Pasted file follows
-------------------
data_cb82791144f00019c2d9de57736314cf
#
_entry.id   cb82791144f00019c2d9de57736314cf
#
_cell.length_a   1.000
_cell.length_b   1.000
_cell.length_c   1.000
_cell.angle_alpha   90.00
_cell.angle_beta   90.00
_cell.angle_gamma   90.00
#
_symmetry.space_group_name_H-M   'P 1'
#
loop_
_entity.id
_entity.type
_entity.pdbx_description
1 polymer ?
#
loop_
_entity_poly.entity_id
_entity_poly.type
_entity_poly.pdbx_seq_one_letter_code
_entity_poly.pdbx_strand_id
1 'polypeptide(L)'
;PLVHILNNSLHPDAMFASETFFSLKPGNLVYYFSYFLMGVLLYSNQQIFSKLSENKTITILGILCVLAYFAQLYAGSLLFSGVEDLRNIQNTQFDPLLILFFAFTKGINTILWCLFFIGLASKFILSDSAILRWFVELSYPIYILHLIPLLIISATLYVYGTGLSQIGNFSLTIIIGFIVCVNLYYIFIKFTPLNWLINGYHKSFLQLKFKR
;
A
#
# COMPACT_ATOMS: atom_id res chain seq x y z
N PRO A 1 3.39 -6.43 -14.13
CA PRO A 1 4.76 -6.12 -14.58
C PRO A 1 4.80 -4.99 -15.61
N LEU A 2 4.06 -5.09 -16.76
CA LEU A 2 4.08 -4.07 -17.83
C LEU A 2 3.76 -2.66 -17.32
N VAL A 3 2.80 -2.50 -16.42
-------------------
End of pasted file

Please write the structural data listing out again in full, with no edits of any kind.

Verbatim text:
data_cb82791144f00019c2d9de57736314cf
#
_entry.id   cb82791144f00019c2d9de57736314cf
#
_cell.length_a   1.000
_cell.length_b   1.000
_cell.length_c   1.000
_cell.angle_alpha   90.00
_cell.angle_beta   90.00
_cell.angle_gamma   90.00
#
_symmetry.space_group_name_H-M   'P 1'
#
loop_
_entity.id
_entity.type
_entity.pdbx_description
1 polymer ?
#
loop_
_entity_poly.entity_id
_entity_poly.type
_entity_poly.pdbx_seq_one_letter_code
_entity_poly.pdbx_strand_id
1 'polypeptide(L)'
;PLVHILNNSLHPDAMFASETFFSLKPGNLVYYFSYFLMGVLLYSNQQIFSKLSENKTITILGILCVLAYFAQLYAGSLLFSGVEDLRNIQNTQFDPLLILFFAFTKGINTILWCLFFIGLASKFILSDSAILRWFVELSYPIYILHLIPLLIISATLYVYGTGLSQIGNFSLTIIIGFIVCVNLYYIFIKFTPLNWLINGYHKSFLQLKFKR
;
A
#
# COMPACT_ATOMS: atom_id res chain seq x y z
N PRO A 1 3.39 -6.43 -14.13
CA PRO A 1 4.76 -6.12 -14.58
C PRO A 1 4.80 -4.99 -15.61
N LEU A 2 4.06 -5.09 -16.76
CA LEU A 2 4.08 -4.07 -17.83
C LEU A 2 3.76 -2.66 -17.32
N VAL A 3 2.80 -2.50 -16.42